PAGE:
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THE LORD
OF THE RINGS

A Teacher's Guide

Fellowship of the Ring
The Two Towers
The Return of the King


One Ring to rule them all, One Ring to find them,
One Ring to bring them all and in the darkness bind them


Since its first publication in 1954-55, Tolkien's original, powerful fantasy, The Lord of the Rings, has accumulated fame, fans, and critical acclaim. No other writer of Tolkien's century created an imaginary world as distinct as Middle-earth, complete with its own geography, history, languages, and legends. And certainly no one has created characters as endearing as Tolkien's large-hearted, hairy-footed hobbits. The hobbits and their fellow creatures of Middle-earth—wizards, men, elves, ents, dwarfs, orcs, trolls, wargs, the Nazgûl, and others—continue to seize the imaginations of readers of every age.

In addition to being named in three different 1997 polls as the twentieth century's best book, The Lord of the Rings is one of those notable books that is repeatedly assigned by teachers and recommended by librarians. In its three parts, J.R.R. Tolkien's masterwork tells of the grand and noble quest undertaken by the hobbit Frodo and the Company of the Ring: his fellow hobbits, Sam, Merry, and Pippin; Gandalf the Wizard; Gimli the Dwarf; Legolas the Elf; Boromir of Gondor; and the mysterious stranger called Strider.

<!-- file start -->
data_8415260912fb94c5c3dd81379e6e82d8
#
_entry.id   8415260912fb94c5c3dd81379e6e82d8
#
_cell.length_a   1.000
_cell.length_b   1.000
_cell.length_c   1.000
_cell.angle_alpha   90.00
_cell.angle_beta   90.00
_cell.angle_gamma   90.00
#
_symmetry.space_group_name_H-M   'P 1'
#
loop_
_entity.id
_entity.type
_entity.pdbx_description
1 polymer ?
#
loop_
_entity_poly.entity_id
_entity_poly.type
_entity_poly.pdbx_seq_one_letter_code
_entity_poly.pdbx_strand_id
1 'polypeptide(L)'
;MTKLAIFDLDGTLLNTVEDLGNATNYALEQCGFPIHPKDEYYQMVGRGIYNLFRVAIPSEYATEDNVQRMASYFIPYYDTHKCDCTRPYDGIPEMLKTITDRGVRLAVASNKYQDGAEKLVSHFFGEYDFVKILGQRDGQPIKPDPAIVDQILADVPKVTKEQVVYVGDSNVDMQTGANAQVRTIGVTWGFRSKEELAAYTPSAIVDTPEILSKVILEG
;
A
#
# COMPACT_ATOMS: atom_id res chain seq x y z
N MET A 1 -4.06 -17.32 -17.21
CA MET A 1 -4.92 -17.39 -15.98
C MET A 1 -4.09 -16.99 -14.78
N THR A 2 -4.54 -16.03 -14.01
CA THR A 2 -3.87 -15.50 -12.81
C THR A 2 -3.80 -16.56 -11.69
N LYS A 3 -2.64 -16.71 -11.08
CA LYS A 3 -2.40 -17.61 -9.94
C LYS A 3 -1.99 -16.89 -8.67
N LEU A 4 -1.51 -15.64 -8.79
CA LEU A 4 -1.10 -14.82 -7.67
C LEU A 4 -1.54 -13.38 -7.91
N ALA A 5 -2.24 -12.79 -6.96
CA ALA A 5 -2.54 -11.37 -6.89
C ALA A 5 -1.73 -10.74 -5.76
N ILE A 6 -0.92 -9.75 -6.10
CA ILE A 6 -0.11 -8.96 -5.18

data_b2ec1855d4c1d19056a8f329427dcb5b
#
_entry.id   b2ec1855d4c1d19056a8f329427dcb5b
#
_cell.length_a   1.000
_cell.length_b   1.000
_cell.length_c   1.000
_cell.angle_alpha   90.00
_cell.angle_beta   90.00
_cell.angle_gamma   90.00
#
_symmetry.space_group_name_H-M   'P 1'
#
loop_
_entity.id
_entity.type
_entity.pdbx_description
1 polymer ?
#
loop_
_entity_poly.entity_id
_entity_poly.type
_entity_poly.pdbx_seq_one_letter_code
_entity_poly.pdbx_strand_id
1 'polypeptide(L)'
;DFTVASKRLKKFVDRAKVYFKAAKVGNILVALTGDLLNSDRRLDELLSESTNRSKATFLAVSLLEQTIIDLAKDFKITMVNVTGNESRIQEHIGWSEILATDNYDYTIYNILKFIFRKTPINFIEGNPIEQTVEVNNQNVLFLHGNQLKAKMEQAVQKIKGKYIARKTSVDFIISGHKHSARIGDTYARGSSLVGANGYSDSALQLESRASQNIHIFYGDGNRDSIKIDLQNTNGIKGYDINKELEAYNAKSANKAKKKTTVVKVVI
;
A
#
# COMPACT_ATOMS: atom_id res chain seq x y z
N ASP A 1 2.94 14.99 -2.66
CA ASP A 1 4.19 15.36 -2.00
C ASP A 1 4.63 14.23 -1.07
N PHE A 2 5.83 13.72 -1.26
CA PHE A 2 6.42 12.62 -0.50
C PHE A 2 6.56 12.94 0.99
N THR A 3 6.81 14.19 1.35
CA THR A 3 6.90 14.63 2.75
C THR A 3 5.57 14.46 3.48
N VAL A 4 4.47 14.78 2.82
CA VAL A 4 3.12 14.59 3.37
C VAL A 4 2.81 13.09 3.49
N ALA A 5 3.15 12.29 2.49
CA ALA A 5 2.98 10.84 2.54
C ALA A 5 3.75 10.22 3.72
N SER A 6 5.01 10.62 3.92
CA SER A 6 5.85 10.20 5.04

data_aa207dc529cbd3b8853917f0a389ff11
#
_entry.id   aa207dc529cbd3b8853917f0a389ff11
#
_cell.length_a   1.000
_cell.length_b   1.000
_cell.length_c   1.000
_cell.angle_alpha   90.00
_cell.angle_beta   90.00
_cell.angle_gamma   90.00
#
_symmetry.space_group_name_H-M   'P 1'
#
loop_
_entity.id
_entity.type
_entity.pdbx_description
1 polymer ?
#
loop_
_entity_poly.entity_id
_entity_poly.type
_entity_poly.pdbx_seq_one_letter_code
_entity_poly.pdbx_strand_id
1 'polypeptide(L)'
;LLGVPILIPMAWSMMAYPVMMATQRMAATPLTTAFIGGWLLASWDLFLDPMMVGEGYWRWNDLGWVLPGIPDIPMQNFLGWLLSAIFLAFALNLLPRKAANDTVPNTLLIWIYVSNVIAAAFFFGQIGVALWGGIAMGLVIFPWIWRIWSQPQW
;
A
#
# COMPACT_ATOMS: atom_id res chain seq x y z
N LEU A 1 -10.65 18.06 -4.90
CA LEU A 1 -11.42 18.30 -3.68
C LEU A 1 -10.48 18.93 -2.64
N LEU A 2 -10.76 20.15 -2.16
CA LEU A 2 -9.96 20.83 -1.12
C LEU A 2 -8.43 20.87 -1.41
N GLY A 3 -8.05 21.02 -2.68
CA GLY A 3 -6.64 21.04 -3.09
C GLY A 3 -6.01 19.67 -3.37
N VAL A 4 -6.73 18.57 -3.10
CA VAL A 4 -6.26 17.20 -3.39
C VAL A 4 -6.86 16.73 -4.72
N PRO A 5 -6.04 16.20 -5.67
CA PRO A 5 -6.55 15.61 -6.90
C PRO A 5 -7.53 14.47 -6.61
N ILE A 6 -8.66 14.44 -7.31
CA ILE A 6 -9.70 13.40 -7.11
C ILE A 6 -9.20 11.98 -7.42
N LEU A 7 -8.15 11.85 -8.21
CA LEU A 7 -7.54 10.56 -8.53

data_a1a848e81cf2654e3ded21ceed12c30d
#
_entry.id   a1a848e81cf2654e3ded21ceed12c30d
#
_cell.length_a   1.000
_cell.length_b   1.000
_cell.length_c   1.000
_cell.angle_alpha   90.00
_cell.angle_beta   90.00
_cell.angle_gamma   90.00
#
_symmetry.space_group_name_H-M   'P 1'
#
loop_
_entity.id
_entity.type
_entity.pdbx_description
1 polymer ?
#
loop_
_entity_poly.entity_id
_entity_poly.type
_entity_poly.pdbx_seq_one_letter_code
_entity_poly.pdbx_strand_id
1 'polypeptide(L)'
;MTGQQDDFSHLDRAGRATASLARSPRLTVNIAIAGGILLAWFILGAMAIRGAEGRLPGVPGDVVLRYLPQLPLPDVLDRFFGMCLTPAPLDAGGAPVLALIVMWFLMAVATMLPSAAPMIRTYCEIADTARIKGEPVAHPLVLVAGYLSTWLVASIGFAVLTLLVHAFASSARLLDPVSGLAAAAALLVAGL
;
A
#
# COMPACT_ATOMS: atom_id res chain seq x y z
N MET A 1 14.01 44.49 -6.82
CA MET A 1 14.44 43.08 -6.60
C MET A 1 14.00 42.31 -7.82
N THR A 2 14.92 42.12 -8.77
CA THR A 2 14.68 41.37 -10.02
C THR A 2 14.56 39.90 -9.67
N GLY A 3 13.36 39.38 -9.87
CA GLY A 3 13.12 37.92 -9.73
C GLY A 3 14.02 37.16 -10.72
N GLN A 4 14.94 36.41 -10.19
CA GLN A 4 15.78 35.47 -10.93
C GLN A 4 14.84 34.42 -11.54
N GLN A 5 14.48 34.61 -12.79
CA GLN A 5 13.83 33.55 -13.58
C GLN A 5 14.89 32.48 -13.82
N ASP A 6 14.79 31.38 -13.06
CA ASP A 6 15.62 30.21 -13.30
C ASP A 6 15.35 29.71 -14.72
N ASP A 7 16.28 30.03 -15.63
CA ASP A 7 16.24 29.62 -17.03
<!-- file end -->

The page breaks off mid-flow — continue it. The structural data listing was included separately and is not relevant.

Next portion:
This Teacher's Guide is intended to assist teachers and students in appreciating both the world of Frodo Baggins and his companions and Tolkien's accomplishment in constructing that world. It is divided into sections corresponding to reading assignments that range from thirty-six to fifty-seven pages in length. Each section includes comprehension questions, vocabulary, and questions for class discussion, essays, and projects. Several of the questions apply to the entire novel rather than specific chapters. These questions usually contain such phrases as "As you read ahead" or "As the story progresses" or an inclusive reference to The Lord of the Rings. Teachers and students should feel free to consider additional topics and questions—Tolkien's great novel, like all great works of art, will prompt ongoing discussion.






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